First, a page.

This month’s theme day was about cafe chairs. And it’s a real joy for me, as I have some many many photos on this subject.
So, here we are in Strasbourg, Alsace, northeastern part of France. My hometown.
One more photo of our Christmas trip to the north-eastern corner of France, for the weekly Watery Wednesday meme. With a bit of HDR, of course!
Splendid sunrise, but God, was it cold! Skywatch Friday, right here.
441 years of Christmas market in Strasbourg… A few glimpses, a few impressions.
Strange title? No, not really. This is the river Ill, in my hometown of Strasbourg, Alsace, France. The Ill (yes, ill as in sick) is a sidearm of the mighty Rhine. We just spent Christmas there. Cold, but no snow unfortunately.
We will stay away from Barcelona on this blog for a bit longer, to show you something that has been happening in Strasbourg for a looooooooong time…
You know what to do now…. No? Just click here.
No, this is not Barcelona. This is my pretty hometown Strasbourg, in the Alsace region, north east of France, on the German border. It is a relatively old town, 2023 years, with a very chaotic history, sometimes French, sometimes German. It was even a Socialist Soviet Republic, for 3 days, at the end of WW1.
Good wine, good beer, very excellent and cholesterol-rich food!
I am originally from the north east of France, a region called Alsace. It is an area famous for many things, the Council of Europe, we have our own German dialect, and we have 7 wines, 6 whites and one rose/red.
And lots of beers. Although I don’t drink the stuff myself, this is serious business. The proof? This is the Beer Academy in Strasbourg!
Don’t have a lot of time lately to browse your blogs, back soon!
This is what we eat at Christmas in my home county of Alsace, France: pain d’ epices. Here is what Wiki has to say:
Pain d’épices (“spice-bread”), sometimes loosely translated as gingerbread, is a French cake whose ingredients, according to the Dictionnaire de l’académie française (1694), are “rye flour, honey and spices“ (today including aniseed but not traditionally ginger). According to Maguelonne Toussaint-Samat, the commercial production of pain d’épices was a specialty of Reims, made to a recipe of a pastry-cook from Bourges, and given éclat by the taste for it of Charles VII, “King of Bourges” and his mistress Agnes Sorel. The honey used was the dark buckwheat honey of Brittany. In 1571 the Corporation of Spice-Bread Makers of Reims were chartered separately from the pastry-cooks; in 1596 the Parisian makers of pain d’épices were given their charter, too. The pain d’épices of Dijon outpaced its older competitors in the Napoleonic era. In Alsace, a considerable tradition of pain d’épices incorporates a pinch of cinnamon.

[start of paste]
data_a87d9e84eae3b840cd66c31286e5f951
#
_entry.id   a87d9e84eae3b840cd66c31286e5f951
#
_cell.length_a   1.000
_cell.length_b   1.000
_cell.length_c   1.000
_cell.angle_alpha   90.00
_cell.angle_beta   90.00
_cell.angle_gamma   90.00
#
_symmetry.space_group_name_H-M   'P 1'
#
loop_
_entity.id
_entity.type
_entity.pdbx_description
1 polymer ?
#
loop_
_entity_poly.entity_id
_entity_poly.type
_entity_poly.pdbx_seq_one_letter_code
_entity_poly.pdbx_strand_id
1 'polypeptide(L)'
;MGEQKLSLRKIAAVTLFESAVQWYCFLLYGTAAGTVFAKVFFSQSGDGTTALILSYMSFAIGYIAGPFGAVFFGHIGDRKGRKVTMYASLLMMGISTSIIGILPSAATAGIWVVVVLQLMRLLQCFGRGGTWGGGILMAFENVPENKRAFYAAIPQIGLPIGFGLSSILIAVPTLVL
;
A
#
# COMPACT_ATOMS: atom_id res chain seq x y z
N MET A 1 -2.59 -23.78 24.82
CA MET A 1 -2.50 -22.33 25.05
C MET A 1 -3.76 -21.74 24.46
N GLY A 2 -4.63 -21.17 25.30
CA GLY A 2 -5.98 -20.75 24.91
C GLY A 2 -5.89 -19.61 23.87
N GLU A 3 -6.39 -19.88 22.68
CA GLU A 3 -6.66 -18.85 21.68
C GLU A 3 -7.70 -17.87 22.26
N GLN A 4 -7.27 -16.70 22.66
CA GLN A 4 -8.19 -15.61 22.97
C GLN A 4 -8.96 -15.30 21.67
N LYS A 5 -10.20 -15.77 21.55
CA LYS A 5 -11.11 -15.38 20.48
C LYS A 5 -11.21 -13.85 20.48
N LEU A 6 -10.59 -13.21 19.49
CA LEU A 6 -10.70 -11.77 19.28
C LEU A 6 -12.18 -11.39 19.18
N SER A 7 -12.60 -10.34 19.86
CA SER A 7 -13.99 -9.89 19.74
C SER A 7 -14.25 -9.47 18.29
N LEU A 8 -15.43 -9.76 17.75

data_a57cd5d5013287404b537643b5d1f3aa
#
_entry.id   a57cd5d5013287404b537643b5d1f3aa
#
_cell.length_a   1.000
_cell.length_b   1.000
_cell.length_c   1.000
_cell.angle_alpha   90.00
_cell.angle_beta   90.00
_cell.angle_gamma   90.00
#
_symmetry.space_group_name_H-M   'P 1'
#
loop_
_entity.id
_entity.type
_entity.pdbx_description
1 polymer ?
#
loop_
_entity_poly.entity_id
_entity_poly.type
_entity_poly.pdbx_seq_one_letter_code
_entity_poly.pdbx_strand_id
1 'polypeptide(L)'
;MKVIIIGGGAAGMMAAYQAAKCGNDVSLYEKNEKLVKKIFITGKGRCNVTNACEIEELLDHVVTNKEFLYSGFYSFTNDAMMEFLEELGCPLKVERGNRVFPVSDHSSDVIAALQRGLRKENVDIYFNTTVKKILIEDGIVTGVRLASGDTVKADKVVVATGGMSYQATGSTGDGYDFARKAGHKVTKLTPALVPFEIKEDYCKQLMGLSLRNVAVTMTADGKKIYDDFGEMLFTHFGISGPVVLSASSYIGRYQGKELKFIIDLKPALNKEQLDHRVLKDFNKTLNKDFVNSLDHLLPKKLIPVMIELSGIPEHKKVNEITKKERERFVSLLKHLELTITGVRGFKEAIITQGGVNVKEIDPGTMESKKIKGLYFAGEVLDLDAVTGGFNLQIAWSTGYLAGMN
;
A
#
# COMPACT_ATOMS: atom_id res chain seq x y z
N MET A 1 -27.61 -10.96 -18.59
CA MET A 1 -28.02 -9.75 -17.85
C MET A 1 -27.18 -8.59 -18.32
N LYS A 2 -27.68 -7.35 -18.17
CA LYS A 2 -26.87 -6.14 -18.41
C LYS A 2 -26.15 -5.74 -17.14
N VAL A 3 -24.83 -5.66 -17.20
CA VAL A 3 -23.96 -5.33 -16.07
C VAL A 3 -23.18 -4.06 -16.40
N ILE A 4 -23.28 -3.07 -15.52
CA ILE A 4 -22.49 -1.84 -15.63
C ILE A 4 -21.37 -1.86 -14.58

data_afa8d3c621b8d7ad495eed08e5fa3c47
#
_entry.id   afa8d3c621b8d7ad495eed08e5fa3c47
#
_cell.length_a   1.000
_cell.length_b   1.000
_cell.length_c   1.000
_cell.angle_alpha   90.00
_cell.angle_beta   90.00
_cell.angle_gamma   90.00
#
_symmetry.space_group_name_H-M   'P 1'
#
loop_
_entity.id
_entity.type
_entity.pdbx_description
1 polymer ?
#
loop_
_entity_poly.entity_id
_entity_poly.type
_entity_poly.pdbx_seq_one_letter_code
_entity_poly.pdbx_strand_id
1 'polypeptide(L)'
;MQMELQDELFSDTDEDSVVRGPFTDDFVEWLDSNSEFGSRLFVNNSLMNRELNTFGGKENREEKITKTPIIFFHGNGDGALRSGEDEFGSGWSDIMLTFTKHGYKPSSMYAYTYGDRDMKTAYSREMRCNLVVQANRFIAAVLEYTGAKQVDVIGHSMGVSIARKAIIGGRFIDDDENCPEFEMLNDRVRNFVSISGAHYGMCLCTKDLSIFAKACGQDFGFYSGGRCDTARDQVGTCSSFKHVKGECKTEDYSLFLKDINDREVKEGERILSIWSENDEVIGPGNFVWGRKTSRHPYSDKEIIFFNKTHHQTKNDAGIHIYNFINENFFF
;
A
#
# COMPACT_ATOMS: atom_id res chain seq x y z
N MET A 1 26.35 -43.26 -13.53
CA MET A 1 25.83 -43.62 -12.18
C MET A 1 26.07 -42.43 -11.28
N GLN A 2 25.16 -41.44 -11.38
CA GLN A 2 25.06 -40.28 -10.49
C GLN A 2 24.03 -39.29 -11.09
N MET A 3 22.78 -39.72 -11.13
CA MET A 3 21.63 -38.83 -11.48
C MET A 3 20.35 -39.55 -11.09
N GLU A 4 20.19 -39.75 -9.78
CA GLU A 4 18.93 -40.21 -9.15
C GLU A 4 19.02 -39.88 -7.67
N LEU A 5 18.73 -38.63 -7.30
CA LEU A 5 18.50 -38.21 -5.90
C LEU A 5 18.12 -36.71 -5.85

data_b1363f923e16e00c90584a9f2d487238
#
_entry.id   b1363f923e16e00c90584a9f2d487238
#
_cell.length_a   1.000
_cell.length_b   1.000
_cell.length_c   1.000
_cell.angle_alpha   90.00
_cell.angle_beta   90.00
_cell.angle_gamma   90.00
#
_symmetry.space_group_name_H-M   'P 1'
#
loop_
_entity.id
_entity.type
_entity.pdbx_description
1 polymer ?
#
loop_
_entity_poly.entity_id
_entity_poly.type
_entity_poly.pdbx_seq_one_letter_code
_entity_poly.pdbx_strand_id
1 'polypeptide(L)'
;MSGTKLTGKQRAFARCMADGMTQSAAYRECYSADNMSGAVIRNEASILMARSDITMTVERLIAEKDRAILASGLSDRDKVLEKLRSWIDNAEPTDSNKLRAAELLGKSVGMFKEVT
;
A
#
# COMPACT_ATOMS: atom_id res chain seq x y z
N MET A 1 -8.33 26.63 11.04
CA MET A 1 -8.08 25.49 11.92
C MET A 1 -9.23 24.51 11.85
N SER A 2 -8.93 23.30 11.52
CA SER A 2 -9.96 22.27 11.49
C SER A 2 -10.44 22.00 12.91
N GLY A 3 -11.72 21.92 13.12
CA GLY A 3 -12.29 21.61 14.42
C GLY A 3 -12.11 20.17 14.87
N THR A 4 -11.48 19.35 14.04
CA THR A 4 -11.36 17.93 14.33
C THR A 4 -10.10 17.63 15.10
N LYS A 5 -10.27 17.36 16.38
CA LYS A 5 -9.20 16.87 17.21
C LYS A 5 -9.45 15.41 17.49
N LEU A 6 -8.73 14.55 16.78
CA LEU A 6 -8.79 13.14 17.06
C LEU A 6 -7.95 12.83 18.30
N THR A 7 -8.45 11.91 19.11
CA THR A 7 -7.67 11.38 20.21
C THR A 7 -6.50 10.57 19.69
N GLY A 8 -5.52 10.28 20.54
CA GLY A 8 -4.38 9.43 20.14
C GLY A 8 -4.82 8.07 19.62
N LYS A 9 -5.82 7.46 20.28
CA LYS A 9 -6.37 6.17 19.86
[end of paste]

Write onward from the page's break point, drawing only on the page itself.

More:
Pain d’épices was a kind of sourdough without leavening; it was left in a wooden trough to rest in a cool place for months, during which the honeyed rye flour experienced a fermentation. When ready the dough was cooked in moulds. The modern product rises instead with baking powder, developed in the nineteenth century.
On the photo above, you can see the Alsatian version, dry, with a lot of sugar and spices. We call it langues glacees, iced tongues YUMMY!!!!!!!
This is for our weekly food meme. Please feel free to add any even remotely food-related posts, you can do it until Saturday included! If you do this, and want to add the logo on your own blog, just save one of those below to your computer, and add it normally as a photo on your post. No complicated html thinggies. Right click and save.
Part of the festive decoration in Strasbourg, Alsace, around Christmas.
Back into a much warmer climate, 16 degrees today, compared to minus 19 a few days back!
Let me show you a bit of my roots. Two of the most traditional symbols for Alsace are the stork and the pretzel (known here as bretzel). The storks bring the babies, as everybody knows (Yes!), and the babies eat the pretzels and drink one of the seven AOC white wines produced in the area. Makes for strong people.
These paintings were on both sides of a bakery in Obernai. Thanks, Picasa, for the crop and the collage!
Message for Leif and Steffe: as Alsace was invaded by Swedes during the Hundred Years War, I might actually have some traces of Sweden in my DNA. By the way, navet is the french name for both turnips and… swedes. Funny, no???